The title should probably be “why do we expect banker’s to be rich?” but brevity is something I am working on.
When I was a youngin’ my communities bankers were, well, prominent people. Financially, they were well-to-do, we would say. Were they rich? No, nobody thought that. You see, community bankers are technicians: they work the levers of systems designed by other people. They were paid well, because they had the opportunity to steal a great deal of money, so getting a really well paying job was a disincentive to robbing the bank through embezzlement. Then the banks figured out how to include computerized checks and barriers to prevent such things, they ceased to have marble edifices and brass accoutrements and older people in charge (I do not recall seeing a young banker as a youth, they were all old men, conveying a sense of stability and gravitas.) and then banks and savings and loan institutions all of a sudden had much younger people in charge, of course on much smaller salaries. But then we got our “banks” putting up Halloween decorations and the like, much more festive.
So, today community bankers aren’t expected to be rich … they are just technicians.
But investment bankers, now they were expected to be rich. When I was young, an investment banker invested funds from a pool they collected and to make sure they didn’t embezzle money, they had to make a sizeable contribution to the investment pool. They were gambling their own money as well as their partners and interested investors. This was a rich person’s game. And if an investment banker wasn’t rich or getting rich they were a walking billboard screaming “Failure!” because the lucrative investments they were supposed to be making were not all that good, apparently.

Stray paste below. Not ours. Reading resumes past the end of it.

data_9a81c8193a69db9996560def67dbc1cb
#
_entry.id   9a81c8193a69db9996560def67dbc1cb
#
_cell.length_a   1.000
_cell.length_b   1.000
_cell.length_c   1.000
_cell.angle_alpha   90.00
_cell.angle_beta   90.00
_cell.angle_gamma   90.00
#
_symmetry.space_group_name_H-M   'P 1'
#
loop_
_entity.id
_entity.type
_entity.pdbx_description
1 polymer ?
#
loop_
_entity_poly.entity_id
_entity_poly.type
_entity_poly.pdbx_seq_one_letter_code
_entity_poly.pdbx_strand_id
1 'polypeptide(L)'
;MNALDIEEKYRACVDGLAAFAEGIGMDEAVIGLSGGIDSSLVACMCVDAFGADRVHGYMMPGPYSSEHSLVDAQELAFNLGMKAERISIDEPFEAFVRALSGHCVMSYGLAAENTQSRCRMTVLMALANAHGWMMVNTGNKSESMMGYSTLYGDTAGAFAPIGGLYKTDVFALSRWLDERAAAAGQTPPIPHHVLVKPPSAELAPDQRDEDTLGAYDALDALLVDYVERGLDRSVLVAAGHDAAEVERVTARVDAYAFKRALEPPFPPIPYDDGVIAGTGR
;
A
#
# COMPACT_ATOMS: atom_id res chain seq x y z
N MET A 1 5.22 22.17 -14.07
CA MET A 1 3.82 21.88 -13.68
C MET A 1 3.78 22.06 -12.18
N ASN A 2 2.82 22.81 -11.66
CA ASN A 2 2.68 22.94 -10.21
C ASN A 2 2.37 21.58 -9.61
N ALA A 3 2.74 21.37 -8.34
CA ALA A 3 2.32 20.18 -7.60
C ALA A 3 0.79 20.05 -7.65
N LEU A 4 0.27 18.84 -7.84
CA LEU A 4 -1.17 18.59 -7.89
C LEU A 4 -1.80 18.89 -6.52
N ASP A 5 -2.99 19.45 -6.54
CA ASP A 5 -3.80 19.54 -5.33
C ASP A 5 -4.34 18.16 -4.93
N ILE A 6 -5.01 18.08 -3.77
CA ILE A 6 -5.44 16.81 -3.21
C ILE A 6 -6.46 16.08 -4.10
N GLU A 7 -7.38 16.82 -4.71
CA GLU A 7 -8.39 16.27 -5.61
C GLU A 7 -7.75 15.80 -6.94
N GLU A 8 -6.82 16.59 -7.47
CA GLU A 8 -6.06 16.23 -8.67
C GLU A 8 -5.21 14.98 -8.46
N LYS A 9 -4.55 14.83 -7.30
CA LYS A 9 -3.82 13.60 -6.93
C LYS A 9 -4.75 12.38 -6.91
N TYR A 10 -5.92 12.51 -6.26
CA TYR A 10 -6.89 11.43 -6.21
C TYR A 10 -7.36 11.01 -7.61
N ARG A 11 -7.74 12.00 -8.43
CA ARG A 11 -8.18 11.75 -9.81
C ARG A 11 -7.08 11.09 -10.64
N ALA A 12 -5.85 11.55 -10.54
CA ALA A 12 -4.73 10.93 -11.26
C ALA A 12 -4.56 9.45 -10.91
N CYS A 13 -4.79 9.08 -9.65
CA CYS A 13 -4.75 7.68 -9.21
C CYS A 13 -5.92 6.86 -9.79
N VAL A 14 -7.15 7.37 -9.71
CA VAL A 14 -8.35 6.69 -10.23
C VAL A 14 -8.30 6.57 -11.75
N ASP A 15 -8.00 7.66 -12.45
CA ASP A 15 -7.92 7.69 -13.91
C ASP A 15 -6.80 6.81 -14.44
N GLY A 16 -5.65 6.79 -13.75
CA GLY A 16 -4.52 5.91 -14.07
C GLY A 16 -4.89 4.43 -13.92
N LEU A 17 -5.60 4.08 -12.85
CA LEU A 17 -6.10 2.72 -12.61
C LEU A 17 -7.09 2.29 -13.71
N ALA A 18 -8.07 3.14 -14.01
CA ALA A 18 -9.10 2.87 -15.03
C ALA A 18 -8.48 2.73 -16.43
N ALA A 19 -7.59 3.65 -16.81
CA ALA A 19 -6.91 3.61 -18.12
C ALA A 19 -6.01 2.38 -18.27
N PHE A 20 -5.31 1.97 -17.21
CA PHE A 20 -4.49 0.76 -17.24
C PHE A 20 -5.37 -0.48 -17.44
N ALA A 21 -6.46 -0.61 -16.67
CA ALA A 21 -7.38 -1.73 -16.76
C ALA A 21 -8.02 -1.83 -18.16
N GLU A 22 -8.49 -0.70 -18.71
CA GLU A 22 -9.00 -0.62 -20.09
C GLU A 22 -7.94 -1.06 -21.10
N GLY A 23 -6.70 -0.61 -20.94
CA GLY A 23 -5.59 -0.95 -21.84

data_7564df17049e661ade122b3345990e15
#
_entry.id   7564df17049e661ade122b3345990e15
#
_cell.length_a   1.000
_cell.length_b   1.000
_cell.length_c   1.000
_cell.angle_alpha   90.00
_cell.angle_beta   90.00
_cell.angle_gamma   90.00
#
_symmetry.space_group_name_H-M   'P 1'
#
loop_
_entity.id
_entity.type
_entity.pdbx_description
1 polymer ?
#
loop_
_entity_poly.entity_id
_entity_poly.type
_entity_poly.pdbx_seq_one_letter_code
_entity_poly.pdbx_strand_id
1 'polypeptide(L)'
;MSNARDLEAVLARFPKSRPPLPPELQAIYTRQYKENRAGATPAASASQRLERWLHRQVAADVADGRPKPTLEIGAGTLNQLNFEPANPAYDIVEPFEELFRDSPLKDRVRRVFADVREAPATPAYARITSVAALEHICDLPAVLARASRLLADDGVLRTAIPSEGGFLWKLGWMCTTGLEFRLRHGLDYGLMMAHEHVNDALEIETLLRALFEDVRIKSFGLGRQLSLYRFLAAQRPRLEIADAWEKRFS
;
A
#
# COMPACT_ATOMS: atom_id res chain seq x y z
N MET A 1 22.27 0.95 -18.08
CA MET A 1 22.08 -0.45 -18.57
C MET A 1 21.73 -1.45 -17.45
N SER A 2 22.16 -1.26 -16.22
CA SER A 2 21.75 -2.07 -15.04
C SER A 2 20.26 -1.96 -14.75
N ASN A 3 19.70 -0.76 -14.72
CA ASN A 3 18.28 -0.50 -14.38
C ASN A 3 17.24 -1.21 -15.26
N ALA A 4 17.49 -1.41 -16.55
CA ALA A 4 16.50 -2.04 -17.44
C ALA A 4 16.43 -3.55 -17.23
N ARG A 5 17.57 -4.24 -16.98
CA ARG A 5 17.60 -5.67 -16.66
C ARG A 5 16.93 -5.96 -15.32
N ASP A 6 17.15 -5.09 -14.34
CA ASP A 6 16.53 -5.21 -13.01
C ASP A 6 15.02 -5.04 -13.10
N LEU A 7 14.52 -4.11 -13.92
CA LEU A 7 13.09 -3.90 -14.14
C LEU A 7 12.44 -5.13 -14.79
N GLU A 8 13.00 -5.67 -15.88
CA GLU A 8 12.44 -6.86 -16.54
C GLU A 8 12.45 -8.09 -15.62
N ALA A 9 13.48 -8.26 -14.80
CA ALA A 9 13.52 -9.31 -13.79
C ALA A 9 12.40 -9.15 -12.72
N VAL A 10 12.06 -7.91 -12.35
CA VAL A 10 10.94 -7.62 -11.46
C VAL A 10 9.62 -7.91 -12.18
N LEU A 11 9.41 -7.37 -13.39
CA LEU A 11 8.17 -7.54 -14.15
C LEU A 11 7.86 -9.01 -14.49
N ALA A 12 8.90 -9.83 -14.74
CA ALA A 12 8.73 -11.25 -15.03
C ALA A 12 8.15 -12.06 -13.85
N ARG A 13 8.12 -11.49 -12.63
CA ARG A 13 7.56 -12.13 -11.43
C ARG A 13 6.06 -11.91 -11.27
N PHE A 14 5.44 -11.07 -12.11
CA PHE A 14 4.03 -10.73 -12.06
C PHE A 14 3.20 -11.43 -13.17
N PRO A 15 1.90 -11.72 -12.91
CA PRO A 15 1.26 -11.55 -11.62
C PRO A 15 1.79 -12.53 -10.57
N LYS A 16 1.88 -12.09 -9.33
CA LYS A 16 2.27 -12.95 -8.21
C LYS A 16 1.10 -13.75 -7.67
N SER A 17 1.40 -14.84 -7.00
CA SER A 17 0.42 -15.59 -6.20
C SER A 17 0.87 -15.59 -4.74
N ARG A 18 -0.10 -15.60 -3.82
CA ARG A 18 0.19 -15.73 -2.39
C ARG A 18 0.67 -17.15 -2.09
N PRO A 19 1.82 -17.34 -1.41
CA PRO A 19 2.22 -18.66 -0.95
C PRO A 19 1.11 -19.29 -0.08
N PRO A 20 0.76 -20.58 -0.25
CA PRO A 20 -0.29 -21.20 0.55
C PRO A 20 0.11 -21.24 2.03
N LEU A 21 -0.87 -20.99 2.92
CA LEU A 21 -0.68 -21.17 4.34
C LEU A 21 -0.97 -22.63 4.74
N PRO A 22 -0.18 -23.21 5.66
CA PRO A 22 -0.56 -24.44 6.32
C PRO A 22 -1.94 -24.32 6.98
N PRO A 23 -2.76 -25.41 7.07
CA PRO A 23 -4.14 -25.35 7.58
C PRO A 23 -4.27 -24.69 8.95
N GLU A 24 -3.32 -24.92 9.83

There were just a few investment bankers, ever since the great Depression made sure that the funds in community banks were not to be mingled with the funds in investment banks (hint: the Glass-Steagall Act of 1933). Well, a gift from Bill Clinton and the other neoconservatives in the Democratic Party (we starting to agree with the arch conservatives who call the party the Democrat Party, because it doesn’t seem very democratic) was the repeal of Glass-Steagall because, well, according to the then economic geniuses, we were all grown up and didn’t need the training wheels anymore. (Why is it that economists have a track record that makes weathermen look as accurate as sharpshooters and we pay any attention to them at all?)
Just about a decade after the repeal of Glass-Steagall, we got the Great Recession, courtesy of that repeal. And the perpetrators of the Two Trillion Dollar Debacle got away scot free (shush, politically correct people, the term has nothing to do with Scots or Scotland; look it up)! Not a one went to jail. In the savings and loan crisis in the 1980s, 3,000+ bankers were prosecuted and 10% went to jail. This time, not a one because, you see, bankers are supposed to be rich.
Rich bankers make political contributions and we can’t afford to offend them, because, well, they are rich.
Like the Black man in Dallas who decided it was time to even the score with the police (deplorable, yet understandable), I wonder when it is that people are going to decide there are too many rich bankers and it is time to cull the herd.